Our Forensics: Anatomy of Crime exhibition closes on 21 June 2015. The show is split into five sections, one of which is “the morgue”. The modern morgue, or mortuary, was established as a dedicated building in the 19th century. Taryn Cain tells us about La Morgue, an unlikely public attraction in 1800s Paris.
If you were visiting Paris today, you’d probably find yourself walking past the Love Padlocks on the Pont des Arts, walking through Notre Dame and a mile on from there you’d be at the Louvre. If you were in Paris in the 1880s, there would be an altogether different attraction that you would almost certainly have found yourself in. The “only free theatre in Paris”, otherwise known as the La Morgue.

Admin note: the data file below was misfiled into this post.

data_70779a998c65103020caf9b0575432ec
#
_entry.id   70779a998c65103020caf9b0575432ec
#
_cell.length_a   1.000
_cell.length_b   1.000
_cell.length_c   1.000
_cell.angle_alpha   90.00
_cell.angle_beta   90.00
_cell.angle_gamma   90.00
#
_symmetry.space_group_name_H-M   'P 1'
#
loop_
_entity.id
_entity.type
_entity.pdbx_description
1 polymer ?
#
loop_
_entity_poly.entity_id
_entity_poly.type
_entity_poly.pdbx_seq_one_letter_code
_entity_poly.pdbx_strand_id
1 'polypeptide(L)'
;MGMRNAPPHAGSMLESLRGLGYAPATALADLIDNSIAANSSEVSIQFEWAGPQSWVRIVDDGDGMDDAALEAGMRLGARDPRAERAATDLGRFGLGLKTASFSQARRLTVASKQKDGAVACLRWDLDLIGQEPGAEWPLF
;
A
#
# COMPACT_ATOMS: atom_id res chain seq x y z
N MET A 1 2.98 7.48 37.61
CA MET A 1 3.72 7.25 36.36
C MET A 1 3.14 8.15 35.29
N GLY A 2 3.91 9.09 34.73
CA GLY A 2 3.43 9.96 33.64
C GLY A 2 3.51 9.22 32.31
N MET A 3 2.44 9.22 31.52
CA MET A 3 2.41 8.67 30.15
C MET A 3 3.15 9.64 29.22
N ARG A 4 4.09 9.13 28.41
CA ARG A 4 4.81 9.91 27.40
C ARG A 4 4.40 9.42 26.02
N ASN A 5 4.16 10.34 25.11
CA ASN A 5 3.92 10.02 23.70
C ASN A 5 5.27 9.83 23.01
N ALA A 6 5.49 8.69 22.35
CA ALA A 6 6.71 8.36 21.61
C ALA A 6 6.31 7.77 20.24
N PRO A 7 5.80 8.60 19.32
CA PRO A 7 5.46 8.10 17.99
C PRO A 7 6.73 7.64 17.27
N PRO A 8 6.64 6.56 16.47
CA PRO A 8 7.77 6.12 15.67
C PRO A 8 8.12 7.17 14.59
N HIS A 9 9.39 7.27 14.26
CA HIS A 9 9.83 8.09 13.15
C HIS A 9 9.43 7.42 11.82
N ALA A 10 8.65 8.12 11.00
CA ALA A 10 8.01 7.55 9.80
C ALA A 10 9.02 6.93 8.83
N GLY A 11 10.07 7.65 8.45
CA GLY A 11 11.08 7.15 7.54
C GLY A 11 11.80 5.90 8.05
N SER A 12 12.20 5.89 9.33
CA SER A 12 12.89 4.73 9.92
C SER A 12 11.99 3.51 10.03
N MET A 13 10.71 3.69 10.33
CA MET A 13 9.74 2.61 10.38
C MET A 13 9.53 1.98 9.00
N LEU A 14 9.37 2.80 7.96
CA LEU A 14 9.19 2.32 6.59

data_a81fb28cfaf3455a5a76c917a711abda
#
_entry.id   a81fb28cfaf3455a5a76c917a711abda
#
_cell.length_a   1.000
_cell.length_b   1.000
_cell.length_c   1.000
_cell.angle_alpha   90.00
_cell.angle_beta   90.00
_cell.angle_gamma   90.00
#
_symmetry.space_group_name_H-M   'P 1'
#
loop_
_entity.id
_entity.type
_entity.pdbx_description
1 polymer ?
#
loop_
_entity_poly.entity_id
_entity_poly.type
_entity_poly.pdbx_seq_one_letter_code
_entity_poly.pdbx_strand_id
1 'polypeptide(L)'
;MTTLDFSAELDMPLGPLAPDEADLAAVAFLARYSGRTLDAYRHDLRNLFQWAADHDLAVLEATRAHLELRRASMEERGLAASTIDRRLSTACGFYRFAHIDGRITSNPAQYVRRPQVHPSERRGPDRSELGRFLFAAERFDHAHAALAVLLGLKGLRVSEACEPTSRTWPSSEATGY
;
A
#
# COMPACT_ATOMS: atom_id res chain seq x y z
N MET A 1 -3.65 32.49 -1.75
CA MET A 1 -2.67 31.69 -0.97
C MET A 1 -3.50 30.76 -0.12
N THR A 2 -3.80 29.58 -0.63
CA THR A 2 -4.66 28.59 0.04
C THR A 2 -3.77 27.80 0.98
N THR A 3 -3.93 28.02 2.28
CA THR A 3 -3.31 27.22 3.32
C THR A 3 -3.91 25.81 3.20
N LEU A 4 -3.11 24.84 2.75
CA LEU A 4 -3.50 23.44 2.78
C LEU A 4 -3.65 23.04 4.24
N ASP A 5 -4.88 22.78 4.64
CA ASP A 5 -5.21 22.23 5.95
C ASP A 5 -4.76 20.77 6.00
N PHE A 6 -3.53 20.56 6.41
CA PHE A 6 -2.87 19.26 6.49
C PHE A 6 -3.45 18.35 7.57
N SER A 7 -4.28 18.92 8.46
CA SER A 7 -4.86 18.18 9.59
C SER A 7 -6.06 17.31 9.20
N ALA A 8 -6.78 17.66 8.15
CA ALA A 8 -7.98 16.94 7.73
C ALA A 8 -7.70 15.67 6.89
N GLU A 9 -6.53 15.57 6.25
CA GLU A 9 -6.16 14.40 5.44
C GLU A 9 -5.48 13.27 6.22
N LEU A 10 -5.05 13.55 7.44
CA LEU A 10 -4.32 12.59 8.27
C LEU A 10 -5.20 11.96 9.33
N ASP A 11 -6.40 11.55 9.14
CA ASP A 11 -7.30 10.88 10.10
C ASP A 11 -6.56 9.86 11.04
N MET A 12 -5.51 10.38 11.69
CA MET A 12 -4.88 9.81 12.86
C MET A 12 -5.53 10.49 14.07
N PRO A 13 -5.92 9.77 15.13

The morgue first opened its doors to the public in 1804 on Ile de la Cite, before moving to a new and larger building behind Notre Dame in 1864, where a memorial now sits. The location of the morgue was no accident: being in the epicentre of Paris and right next to the Seine, the morgue was in a good position to receive both the dead and the living. Many of the bodies, which were picked up off the streets or fished out of the Seine, were unidentifiable, so the public were ostensibly allowed in to help with their identification.